# Analysis of vibration signals

I have a vibration signal coming from a motor measured from accelerometer (Irregular Time series) and I need to use these signals for analysis purpose. I am in need to transform this signal to some form for analysis purpose. I read few blogs and websites containing vibration signal processing technique. The basic thing is to transform the signal from time domain to frequency domain.

So I used the fft function to transform using R

X.k <- fft(signal)


plot.frequency.spectrum() plot a frequency spectrum of a given fft [Link: here]

plot.frequency.spectrum <- function(X.k, xlimits=c(0,length(X.k))) {
plot.data  <- cbind(0:(length(X.k)-1), Mod(X.k))

plot.data[2:length(X.k),2] <- 2*plot.data[2:length(X.k),2]

plot(plot.data, t="h", lwd=2, main="",
xlab="Frequency (Hz)", ylab="Strength",
xlim=xlimits, ylim=c(0,max(Mod(plot.data[,2]))))
}


The frequency spectrum of this fft looks like this The first peak is extremely high. I don't know why this happens as am new to signal processing techniques. I cannot use this for analysis purpose and do prediction as it will end in bad results. Any other ways to do this method? Or do I need to use other techniques?

• Can you zoom in to that signal? It looks very clipped, and like data is missing – endolith Aug 16 '17 at 13:35

The first peak is the DC component of your spectrum which is large compared to the AC components (your signal doesn't have negative value and its always above zero which lead to large DC bias)

Find average of your signal over time and subtract it from your signal to remove the DC component.

Good luck.

• Thank you. Are there any way i can extrapolate/predict the signal in frequency domain and again convert it into time domain? because i want to predict the future vibration data. I don't know whether i can use this frequency spectrum as a predictive model. – dhinar Aug 22 '17 at 6:28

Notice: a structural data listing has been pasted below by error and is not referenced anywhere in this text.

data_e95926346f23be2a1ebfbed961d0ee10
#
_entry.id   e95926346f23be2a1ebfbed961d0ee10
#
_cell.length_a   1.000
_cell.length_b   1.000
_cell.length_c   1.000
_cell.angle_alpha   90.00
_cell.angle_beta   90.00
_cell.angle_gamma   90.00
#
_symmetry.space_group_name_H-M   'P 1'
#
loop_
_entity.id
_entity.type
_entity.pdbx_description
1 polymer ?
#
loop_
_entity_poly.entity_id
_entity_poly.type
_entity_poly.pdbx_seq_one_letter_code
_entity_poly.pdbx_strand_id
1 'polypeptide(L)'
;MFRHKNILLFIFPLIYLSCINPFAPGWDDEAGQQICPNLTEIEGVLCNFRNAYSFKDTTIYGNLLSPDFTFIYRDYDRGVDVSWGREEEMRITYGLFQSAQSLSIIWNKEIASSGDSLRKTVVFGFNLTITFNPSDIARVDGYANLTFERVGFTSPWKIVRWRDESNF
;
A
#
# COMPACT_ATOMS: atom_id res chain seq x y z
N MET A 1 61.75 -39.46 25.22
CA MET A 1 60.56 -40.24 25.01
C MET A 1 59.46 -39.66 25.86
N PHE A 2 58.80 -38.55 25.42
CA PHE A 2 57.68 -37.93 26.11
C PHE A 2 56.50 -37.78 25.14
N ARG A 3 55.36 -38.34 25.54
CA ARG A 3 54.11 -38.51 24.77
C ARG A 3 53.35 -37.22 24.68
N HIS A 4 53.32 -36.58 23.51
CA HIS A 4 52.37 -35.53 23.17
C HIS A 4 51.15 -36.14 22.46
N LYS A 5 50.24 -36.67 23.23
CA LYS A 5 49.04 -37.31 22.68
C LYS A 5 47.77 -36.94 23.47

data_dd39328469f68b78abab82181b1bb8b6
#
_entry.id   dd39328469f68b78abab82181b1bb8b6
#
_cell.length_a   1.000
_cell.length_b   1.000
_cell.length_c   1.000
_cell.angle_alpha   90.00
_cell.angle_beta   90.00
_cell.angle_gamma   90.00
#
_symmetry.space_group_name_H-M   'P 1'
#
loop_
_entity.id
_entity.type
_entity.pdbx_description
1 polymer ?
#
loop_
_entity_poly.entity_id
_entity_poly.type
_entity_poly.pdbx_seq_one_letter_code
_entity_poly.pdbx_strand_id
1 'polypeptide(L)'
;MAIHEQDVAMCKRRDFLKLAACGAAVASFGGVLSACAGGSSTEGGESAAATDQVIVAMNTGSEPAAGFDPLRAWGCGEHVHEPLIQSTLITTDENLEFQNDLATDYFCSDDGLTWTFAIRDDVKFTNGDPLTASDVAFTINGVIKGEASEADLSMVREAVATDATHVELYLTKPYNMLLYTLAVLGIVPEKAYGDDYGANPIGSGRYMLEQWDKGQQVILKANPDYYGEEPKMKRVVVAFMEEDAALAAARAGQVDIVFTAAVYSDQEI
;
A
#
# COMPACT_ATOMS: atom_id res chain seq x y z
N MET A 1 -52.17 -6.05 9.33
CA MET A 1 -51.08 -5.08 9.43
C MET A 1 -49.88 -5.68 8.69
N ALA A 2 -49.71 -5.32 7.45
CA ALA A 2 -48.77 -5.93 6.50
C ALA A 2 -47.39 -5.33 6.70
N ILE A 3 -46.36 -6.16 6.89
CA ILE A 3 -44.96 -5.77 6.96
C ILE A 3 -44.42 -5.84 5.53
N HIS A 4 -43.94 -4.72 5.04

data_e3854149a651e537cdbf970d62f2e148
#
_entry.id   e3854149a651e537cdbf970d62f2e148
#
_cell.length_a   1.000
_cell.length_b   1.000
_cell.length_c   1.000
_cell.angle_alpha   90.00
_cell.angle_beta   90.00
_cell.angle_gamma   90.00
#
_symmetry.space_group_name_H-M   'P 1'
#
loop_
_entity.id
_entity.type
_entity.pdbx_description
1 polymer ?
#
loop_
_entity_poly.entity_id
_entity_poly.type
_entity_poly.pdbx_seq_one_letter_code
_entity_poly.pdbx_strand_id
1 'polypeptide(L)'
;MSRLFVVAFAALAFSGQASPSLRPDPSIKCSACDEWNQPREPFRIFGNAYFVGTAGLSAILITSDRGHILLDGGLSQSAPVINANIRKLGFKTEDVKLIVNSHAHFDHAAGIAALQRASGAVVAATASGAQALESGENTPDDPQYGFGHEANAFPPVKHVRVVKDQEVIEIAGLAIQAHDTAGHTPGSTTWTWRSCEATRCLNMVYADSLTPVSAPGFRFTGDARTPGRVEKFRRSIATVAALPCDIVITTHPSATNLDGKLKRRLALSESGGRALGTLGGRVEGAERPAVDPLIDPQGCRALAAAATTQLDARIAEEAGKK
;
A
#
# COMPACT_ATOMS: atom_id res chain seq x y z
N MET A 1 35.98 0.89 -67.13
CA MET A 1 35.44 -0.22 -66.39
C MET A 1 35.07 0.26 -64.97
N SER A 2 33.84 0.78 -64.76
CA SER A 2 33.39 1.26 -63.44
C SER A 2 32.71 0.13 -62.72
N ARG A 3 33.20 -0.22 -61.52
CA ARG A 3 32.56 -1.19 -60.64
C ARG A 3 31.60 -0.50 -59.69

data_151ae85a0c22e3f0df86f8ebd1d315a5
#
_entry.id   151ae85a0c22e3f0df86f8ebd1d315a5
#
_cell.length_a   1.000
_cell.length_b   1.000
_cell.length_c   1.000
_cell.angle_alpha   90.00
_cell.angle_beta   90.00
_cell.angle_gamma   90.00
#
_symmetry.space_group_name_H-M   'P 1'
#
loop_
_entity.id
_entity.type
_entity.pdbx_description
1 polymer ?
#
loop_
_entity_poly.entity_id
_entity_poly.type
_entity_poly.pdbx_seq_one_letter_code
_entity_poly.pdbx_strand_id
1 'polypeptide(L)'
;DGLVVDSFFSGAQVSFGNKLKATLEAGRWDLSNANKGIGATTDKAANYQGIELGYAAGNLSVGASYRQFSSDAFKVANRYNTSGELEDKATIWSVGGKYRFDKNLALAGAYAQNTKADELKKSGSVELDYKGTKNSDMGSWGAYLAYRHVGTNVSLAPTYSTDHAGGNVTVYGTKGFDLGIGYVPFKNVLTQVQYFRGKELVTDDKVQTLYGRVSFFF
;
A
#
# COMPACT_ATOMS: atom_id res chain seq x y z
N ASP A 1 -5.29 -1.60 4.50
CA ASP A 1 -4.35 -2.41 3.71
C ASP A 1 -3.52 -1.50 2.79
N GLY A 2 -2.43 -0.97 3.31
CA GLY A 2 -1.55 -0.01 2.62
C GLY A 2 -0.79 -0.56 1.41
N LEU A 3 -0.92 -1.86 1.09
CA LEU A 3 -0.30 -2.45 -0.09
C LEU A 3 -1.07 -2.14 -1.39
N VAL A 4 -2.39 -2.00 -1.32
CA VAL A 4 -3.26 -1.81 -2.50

• if you know the model which your signal obey you could predict it, e.g auto regressive predictions but it's not necessary to do it in frequency domain. – Mohammad M Aug 22 '17 at 15:41

data get from accelerometer include so much noise, before doing FFT, you can use a notch filter to filter out dc component

• that would only help the DC bin of the DFT? you can just not filter, and then DFT, and ignore the zeroth bin. – Marcus Müller Aug 16 '17 at 18:46

It seems your question has to do with the utility of FT. So first you need to decide what it is you want to see. Are you interested in seeing a distribution of power over frequency? If that is what you need then FFT is your tool of choice. There is really nothing else for this purpose. As the other people have said, your signal as it is obvious from the trace has a dc component. This needs to be taken out first, as it tells you nothing useful. You can already see it by the y-axis of your time domain signal.

Once you remove the average, then you will be able to see where the power falls , i.e. in what frequencies. For that to be meaning full, you need to have some idea of the bandwidth that you are interested in. Remember that for a given FFT size, N, your resolution will be Fs/N, where Fs is your sampling frequency, so you need to know that to convert your FFT x-axis (or bin numbers) to actual frequencies.

Charan Langton www.complextoreal.com